Planned Impact

The primary beneficiaries of this project will be academics, both in Britain and internationally, with an interest in conducting cross-national research. The data collected as part of ESS will provide them with a unique resource (see section on Academic Beneficiaries and Case for Support for further details).

Academics will readily be able to access the ESS via the ESS website. As in previous years, full documentation will be provided along with the data.

Our proposals include a wide range of dissemination activities to ensure that the ESS data collected are widely known about and used across a range of communities - including academics, government bodies, third sector organizations and journalists. These include:
- Preparing briefing materials about ESS on NatCen's website and distributing email alerts to key groups (including government departments, academic list-servers, specific academic partners, and relevant third sector organisations.
- We would carry out at least two training events about ESS with ESDS over the lifetime of this grant.
- Making contact with key third sector, government and academic institutions and individuals to promote the availability of Round 5 data.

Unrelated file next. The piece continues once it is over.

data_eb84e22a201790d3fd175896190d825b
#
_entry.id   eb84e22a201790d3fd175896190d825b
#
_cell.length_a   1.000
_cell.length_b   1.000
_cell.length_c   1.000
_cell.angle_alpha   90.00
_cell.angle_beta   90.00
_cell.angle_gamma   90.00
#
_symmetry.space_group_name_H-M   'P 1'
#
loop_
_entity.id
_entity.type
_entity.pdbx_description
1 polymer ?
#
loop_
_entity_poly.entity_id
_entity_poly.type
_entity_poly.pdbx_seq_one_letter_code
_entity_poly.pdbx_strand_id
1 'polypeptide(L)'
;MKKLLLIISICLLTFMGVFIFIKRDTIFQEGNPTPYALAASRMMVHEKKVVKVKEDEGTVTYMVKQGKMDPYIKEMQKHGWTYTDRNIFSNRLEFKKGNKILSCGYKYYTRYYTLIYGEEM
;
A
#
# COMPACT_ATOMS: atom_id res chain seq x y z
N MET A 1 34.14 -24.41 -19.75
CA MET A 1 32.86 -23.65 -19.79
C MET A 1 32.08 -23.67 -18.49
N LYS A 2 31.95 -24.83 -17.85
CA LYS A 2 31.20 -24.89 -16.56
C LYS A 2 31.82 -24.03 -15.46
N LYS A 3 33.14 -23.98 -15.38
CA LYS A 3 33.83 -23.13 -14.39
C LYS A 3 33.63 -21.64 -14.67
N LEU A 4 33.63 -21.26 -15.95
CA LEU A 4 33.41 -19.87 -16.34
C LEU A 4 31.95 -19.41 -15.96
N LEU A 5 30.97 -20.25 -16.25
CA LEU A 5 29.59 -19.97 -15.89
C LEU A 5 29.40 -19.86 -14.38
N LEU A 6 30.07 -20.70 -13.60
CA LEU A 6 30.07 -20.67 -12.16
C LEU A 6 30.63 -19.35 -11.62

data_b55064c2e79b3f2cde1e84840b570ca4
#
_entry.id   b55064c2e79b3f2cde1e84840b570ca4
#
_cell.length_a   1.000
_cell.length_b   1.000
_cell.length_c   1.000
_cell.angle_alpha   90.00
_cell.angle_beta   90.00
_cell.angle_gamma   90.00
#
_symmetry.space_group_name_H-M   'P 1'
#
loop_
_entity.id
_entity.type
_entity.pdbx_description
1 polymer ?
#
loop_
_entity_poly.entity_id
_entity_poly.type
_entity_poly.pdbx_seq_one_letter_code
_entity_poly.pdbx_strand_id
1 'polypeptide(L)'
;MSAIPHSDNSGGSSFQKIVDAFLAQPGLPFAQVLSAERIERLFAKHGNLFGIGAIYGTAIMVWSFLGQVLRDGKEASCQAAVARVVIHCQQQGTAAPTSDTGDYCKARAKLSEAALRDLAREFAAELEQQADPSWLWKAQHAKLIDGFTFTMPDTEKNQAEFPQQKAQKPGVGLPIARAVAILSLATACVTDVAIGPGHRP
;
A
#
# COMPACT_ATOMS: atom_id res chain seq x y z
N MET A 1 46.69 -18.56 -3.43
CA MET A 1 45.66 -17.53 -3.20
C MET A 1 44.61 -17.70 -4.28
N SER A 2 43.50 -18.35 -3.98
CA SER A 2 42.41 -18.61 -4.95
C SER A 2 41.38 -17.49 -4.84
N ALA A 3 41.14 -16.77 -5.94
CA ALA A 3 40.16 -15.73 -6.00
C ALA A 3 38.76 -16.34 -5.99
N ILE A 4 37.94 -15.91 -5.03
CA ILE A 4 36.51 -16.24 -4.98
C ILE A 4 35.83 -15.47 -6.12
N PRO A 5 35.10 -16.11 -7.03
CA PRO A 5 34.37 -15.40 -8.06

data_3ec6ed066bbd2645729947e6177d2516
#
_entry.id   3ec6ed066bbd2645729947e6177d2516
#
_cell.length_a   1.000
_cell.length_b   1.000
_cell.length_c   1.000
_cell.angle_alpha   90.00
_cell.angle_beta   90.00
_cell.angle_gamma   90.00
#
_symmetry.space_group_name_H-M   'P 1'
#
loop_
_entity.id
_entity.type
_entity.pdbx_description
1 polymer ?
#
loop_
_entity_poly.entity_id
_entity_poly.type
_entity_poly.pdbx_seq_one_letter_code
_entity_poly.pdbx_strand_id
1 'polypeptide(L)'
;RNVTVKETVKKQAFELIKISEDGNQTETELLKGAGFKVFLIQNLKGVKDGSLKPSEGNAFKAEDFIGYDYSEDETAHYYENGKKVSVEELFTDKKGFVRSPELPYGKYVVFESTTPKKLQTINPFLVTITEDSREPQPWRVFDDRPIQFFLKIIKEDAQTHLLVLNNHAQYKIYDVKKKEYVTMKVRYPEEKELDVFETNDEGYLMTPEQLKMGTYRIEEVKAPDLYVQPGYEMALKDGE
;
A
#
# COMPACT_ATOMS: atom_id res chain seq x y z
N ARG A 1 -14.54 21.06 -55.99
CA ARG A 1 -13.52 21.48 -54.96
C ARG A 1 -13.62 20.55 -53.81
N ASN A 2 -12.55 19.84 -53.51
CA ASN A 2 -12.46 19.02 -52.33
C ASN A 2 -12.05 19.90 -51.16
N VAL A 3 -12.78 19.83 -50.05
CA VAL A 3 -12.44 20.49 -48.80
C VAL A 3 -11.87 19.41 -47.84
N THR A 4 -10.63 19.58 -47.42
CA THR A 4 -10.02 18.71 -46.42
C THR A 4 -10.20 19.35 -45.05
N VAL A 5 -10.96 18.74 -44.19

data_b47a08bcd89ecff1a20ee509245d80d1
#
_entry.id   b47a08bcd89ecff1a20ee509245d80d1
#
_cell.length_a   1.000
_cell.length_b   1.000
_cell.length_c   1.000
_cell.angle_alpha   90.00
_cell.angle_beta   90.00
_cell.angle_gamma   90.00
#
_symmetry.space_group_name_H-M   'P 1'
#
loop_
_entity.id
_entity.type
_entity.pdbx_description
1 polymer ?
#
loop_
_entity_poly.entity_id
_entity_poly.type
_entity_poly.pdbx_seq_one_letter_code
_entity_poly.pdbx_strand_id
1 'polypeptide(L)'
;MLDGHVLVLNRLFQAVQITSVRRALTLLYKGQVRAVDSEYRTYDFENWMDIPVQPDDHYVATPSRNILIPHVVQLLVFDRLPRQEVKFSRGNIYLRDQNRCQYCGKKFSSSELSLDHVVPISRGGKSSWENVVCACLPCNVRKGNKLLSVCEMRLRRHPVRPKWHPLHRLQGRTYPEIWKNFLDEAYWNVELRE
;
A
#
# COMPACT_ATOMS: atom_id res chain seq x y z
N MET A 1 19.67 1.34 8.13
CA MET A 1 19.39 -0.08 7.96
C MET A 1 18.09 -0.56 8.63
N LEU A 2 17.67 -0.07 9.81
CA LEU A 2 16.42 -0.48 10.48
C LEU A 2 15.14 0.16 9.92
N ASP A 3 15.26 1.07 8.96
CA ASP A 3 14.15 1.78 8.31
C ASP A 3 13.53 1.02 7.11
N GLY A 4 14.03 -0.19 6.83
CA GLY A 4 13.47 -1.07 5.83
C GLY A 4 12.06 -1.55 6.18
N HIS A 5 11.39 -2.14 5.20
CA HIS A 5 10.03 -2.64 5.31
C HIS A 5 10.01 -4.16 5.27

We would also work with NatCen's Communications and Impact team to focus on the non-academic impact of the ESS, concentrating particularly on: government departments; third sector organisations; and journalists. These are described in more detail in our Pathways to Impact plan. They include:
- Providing visually engaging and easily sharable quarterly online content about key ESS findings on our website, promoted by NatCen's Communications Team.
- Hosting an annual workshop or debate about ESS, focusing on non-academic users.
- Committing to including ESS findings in NatCen's annual British Social Attitudes publication.
- Amending NatCen's own ESS website to ensure that it provides clear and accessible content about the study (while not duplicating the effort that is going into the central ESS website.

In all cases it would be important to discuss our strategy with the ESS CCT at City University in order to avoid any overlap or duplication of effort between our work and theirs.

Publications

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Butt, S. & Fitzgerald, R. (2014) British Social Attitudes 31